A Colombian boy plays in a heavy rain at Juanes de la Paz park in Medellin. The downpour lasted about five minutes.
Posted by Ina Fried at CNET News.com
Wednesday, April 2, 2008
Colombia is fast becoming one of South Americas greatest travel destinations for experienced travelers. This is a country bestowed with picturesque landscapes, tropical rainforest, snowcapped Andean peaks that tower over countless valleys. Its beautiful Caribbean and Pacific coasts with plenty of warm beaches are a travelers dream.
Colombia is a big place with a truly unbelievably geography. The Atlantic coastline is typical Caribbean. The Pacific coast is still wild and untamed. Central Colombia encompasses 3 major mountain ranges with some of the most spectacular scenery you will see anywhere in the world, while the southern part of the country holds the largest portion of the vast Amazon Basin outside of Brazil.
Colombia has two oceans with more than 1,000 miles of both Caribbean and Pacific coast line. Being located at such a geographical crossroads has left Colombia with a fabulous history, with the culture of colonial Spain still evident in its architecture, language, customs and religion. The region continues to produce and export some of the finest gems in the world, particularly emeralds.
Colombians are very proud of their long-standing cultural and intellectual tradition. Not only has Colombia developed and exported Shakira and Juanes, both great musical talents, but it has also produced noted writer Gabriel García Márquez whose books have been translated into multiply languages for readers around the world. Medellin native, Fernando Botero is probably one of Latin Americas most popular living artist today, respected in art communities in every country. Colombia offers a variety of native musical styles representing a population that is ethnically unique and diverse.
Colombia offers a variety of opportunities for travelers; modern cities such as Medellin, which has been transformed into one of Colombia’s most talked about destinations. Boasting Colombia’s only Metro system, along with the worlds only cable cars developed as affordable transportation for the locals, know as Paisas (pie suhs). The mayor of Medellin, Sergio Fajardo, has been busy overseeing the development of many of Medellin’s urban projects aimed at improving the lifes of those who live in the poorer communities.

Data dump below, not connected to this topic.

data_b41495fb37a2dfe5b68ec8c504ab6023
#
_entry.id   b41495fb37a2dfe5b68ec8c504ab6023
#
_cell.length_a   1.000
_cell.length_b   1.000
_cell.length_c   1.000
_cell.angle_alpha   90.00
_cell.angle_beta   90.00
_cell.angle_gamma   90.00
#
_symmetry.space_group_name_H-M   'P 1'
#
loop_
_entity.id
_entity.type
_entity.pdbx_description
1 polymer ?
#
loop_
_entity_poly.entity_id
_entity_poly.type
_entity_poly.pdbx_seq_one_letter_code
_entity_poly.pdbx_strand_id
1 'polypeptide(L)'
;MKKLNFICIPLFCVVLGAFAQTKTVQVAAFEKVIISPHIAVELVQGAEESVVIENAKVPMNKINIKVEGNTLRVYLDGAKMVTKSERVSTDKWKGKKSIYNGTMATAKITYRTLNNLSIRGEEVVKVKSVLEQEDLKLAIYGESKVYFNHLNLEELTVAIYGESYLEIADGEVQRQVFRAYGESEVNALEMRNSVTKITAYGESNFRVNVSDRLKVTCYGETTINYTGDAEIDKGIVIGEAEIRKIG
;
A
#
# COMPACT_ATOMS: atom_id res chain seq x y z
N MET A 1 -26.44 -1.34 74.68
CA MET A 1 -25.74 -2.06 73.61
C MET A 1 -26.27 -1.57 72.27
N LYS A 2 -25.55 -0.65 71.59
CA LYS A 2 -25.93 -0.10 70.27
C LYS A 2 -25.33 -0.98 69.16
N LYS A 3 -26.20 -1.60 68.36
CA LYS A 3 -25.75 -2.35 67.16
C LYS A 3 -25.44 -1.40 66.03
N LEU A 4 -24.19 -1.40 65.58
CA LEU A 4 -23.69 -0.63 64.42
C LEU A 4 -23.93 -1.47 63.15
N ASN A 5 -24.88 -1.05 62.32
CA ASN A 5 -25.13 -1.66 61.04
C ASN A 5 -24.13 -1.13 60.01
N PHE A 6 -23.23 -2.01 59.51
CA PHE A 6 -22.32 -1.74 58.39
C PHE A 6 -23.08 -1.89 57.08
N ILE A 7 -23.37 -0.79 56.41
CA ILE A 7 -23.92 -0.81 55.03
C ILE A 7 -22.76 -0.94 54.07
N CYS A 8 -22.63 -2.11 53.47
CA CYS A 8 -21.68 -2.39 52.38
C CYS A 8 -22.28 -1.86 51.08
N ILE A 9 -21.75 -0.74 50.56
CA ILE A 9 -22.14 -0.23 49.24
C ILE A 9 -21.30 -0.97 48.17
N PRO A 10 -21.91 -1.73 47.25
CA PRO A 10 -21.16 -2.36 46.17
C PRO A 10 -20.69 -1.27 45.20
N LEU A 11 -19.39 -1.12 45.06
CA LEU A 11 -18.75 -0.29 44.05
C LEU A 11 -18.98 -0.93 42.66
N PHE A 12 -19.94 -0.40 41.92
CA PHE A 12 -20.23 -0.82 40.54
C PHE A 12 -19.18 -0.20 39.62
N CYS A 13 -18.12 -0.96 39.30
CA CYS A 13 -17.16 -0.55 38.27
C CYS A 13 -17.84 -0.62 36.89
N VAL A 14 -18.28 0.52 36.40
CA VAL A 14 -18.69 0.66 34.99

Bogota, the capital of Colombia has long been regarded as the business hub of Colombia. But today tourists have discovered that Bogota has much more to offer visitors. There are more than 800 restaurants, where you will find every type of cuisine from around the globe. It has a vibrant nightlife where parties are known to last until the early morning hours. Health tourism in Bogota has fast become a great option for those seeking all types of medical health care at affordable prices. Shopping is also one of Bogota’s biggest attractions with travelers spending it has contributed to Colombia's economy and more importantly, it has improved the overall economy for the locals.
Change has come to Colombia, it is unlike anything you have seen in the media and does not resemble anything you have seen in any Hollywood movie. It is working to change its reputation around the world, seeking a place among the greatest developing countries in this new century.
The popular President of Colombia, Alvaro Uribe, with the help of the United States has accomplished what many thought was impossible – peace in Colombia. It has become a modern country with a bustling and vibrant economy. Its economy continues to boom as new construction and development continues around Colombia at an incredible pace.
Even during Colombia’s most turbulent times, the core strength of this nation has endured, that is to say the Colombian people have always remained optimistic about its future and have dedicated themselves to working at developing a peaceful Colombia for years to come.
Colombians are a very friendly bunch who and very helpful at assisting wherever there is a need. Although English is not commonly spoken, they are very curious about tourists. Traveling to Colombia feels like discovering paradise where locals are always ready to greet you with a warm smile.
Colombia’s history has turned a page toward the future.